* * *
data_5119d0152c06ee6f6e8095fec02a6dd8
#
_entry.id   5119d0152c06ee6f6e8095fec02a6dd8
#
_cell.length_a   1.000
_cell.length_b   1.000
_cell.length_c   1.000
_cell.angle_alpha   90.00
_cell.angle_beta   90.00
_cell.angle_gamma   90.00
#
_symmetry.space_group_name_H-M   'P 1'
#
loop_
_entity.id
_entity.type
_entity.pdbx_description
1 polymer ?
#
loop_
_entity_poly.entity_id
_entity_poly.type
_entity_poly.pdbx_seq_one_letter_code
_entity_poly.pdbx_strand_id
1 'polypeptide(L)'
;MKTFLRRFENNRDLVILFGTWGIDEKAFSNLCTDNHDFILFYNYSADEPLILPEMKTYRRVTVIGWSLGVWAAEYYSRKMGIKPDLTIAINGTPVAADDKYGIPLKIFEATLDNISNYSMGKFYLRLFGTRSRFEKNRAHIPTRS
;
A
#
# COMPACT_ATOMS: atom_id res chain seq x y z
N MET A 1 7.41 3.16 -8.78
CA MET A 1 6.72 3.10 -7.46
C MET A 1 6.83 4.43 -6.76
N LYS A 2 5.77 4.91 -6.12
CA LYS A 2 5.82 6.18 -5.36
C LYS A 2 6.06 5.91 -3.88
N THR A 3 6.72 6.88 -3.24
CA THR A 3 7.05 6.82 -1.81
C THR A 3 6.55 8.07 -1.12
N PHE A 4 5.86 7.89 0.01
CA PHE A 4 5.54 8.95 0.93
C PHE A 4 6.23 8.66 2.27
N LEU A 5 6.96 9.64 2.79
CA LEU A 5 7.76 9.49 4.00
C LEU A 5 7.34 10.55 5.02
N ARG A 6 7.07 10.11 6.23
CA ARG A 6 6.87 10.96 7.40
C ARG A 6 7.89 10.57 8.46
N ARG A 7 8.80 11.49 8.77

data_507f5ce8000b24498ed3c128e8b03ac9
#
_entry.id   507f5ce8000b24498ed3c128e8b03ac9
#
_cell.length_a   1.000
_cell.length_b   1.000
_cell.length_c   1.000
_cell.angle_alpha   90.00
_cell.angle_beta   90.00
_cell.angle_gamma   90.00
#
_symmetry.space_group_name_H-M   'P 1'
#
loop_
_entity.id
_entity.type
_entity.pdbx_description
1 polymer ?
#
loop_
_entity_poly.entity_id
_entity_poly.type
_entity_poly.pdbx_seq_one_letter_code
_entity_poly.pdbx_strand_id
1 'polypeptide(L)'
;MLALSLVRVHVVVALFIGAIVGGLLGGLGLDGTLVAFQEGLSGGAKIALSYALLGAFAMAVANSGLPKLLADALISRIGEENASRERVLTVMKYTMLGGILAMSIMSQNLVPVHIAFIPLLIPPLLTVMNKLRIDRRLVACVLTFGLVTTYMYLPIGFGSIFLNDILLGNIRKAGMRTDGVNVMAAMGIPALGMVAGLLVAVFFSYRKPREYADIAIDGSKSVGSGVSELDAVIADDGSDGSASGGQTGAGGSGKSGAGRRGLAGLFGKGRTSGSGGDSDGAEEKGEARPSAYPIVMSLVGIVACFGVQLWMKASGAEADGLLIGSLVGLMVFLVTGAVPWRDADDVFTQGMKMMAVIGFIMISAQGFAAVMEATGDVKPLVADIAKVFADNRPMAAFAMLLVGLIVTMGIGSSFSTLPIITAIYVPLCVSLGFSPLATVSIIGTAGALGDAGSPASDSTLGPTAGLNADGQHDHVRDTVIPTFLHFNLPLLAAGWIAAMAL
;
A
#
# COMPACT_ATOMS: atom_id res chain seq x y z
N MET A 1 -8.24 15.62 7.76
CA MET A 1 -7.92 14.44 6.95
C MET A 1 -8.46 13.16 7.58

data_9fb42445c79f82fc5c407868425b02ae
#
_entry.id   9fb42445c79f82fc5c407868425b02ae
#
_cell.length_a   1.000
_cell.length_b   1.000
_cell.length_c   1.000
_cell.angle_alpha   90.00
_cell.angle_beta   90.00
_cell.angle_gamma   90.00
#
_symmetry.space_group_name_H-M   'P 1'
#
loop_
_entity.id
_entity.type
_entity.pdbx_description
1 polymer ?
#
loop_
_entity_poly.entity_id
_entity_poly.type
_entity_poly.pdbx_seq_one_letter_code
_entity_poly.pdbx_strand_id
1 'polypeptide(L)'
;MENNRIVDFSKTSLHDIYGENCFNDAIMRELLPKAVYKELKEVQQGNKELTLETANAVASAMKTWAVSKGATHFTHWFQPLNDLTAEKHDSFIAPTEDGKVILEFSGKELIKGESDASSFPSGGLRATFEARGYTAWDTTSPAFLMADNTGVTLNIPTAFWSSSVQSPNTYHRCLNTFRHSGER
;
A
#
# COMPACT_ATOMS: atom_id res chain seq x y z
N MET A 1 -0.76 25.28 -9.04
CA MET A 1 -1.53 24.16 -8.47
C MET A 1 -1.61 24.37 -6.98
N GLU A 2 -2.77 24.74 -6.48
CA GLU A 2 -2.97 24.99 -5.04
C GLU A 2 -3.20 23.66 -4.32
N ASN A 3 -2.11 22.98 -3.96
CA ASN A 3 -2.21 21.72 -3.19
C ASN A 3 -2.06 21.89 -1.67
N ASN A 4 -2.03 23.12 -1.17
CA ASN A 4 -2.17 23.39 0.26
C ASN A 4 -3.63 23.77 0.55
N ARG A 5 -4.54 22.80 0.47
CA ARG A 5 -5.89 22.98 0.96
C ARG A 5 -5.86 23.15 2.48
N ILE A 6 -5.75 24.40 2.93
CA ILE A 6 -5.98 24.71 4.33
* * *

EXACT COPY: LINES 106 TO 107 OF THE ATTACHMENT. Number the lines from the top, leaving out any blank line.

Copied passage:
_entity_poly.pdbx_strand_id
1 'polypeptide(L)'